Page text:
NHS board to allow e-cigarettes on hospital grounds after rethink
NHS Greater Glasgow and Clyde bring in policy change to allow people to vape in designated areas
E-cigarettes will be allowed on hospital grounds after a Scottish NHS board changed its policy on the issue.
People will now be allowed to use the electronic devices, used as a cigarette substitute, in designated areas at NHS Greater Glasgow and Clyde (NHSGGC) hospitals.
The decision was taken following the emergence of new evidence from a range of sources which show e-cigarettes to be an effective tool in tackling tobacco smoking rates.
The move is also consistent with guidance recently published by Health Scotland which recommends that NHS smoking cessation services should support those choosing to quit smoking by using e-cigarettes.
The board also considered that allowing the "controlled use of e-cigarettes on healthcare grounds will further support the drive to make all NHSGGC sites completely tobacco free" in line with the national policy.
The health board says it will now do to things to implement the policy change:
- Identify specific areas within our grounds where e-cigarettes will be permitted
- Develop a communications plan for staff, patients and visitors to make clear that tobacco and e-cigarettes are treated differently and communicate where people can use e-cigarettes on our grounds
Dr Emilia Crighton, NHS GGC director of public health, said: "I welcome the boards decision to approve the use of e-cigarettes in specific areas within our grounds.
"It is clear from research carried out by Public Health England, ourselves and others that e-cigarettes do have their place in the fight against tobacco and are being used effectively to help people stop smoking altogether.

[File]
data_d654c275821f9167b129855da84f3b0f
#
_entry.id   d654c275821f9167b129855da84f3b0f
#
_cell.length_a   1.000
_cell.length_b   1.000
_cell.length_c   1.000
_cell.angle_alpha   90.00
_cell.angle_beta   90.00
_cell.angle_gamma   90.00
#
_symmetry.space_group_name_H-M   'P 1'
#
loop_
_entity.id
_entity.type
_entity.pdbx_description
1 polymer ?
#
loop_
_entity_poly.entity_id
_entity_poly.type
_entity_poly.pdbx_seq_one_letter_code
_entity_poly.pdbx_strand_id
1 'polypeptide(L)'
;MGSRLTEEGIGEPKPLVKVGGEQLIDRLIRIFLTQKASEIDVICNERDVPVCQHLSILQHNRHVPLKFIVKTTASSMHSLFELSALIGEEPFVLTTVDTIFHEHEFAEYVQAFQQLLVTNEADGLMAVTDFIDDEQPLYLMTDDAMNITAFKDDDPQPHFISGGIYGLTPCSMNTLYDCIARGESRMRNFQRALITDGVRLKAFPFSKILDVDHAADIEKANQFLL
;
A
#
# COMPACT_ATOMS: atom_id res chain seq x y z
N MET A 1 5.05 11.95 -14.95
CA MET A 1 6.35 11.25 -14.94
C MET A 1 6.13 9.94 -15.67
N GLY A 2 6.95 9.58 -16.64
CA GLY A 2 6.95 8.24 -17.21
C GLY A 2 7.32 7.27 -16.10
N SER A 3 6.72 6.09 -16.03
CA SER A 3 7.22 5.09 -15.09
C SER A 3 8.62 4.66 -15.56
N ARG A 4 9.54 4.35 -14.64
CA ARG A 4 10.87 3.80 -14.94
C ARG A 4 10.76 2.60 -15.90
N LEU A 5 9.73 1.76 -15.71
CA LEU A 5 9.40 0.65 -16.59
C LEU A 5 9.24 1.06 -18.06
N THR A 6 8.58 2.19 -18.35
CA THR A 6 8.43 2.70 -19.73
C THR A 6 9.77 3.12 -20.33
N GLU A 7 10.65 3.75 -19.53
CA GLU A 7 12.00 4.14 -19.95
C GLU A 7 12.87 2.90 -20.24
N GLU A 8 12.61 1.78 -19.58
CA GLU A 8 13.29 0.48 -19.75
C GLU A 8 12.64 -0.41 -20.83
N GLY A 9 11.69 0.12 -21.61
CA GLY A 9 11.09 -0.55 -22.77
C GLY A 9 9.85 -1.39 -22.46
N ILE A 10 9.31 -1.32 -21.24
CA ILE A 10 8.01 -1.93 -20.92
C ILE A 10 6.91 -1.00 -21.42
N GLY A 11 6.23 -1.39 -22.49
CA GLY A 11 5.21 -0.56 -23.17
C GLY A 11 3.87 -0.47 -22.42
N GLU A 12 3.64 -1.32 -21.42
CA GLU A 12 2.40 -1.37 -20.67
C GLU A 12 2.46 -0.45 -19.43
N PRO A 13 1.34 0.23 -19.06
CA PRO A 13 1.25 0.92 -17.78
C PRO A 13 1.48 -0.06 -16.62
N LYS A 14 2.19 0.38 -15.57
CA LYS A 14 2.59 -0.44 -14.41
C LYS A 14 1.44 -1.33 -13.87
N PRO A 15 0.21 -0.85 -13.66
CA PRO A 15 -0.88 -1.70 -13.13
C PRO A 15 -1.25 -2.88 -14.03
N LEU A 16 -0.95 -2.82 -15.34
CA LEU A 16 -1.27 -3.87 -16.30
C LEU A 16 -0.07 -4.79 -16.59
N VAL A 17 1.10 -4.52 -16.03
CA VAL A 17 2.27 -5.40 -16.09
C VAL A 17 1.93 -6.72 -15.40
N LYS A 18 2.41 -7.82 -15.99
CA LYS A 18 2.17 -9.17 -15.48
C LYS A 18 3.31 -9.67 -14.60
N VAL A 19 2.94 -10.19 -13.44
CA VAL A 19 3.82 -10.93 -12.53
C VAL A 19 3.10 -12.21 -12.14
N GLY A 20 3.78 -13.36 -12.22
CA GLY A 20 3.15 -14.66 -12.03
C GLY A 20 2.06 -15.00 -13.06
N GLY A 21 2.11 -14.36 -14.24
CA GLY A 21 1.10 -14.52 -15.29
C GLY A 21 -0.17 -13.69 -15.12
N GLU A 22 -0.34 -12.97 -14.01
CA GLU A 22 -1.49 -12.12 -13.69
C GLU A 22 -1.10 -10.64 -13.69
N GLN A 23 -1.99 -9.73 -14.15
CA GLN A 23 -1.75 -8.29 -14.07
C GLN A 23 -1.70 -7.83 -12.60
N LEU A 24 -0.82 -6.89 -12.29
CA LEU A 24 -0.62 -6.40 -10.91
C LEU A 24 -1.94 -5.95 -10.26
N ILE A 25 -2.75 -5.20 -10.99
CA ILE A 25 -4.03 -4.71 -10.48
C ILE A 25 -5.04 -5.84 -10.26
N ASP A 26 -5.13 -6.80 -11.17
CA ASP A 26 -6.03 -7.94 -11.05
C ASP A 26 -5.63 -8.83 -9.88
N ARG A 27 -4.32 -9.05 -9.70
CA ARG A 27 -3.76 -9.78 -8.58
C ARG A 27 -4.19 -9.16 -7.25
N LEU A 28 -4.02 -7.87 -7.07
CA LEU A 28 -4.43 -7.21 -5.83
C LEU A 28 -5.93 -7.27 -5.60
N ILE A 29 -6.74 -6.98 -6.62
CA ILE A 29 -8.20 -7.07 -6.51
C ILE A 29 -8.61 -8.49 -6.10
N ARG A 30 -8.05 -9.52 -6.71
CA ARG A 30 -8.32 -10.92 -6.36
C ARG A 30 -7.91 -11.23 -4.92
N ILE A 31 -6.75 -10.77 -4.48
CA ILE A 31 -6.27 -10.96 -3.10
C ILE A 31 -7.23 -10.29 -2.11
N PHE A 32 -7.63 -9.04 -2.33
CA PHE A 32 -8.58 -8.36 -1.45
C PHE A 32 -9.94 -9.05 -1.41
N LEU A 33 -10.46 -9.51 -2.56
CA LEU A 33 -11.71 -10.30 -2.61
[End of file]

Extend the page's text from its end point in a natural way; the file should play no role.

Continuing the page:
"In NHSGGC we have carried out our own research which has revealed that some 32 per cent of smokers in our health board area intend to use e-cigarettes in their next quit attempt and that 18% of recent ex-smokers used them to help give up tobacco in the past 12 months.
"It is therefore very important that we organise our services to ensure that that we can safely and effectively manage the use e-cigarettes as part of suite of services to help people give up tobacco."
The health board says its community teams have been providing support to those using e-cigarettes as part of their efforts to give up tobacco.
It is also considered that the use e-cigarettes will be particularly helpful in the context of supporting mental health sites to become completely tobacco free.
Dr Crighton added: "We know that the smoking rate is particularly high among people with mental health problems and we are of the view that the use of e-cigarettes on our sites will allow us to be able to provide particular support to this group of patients by re-designating traditional smoking areas for the use of e-cigarettes."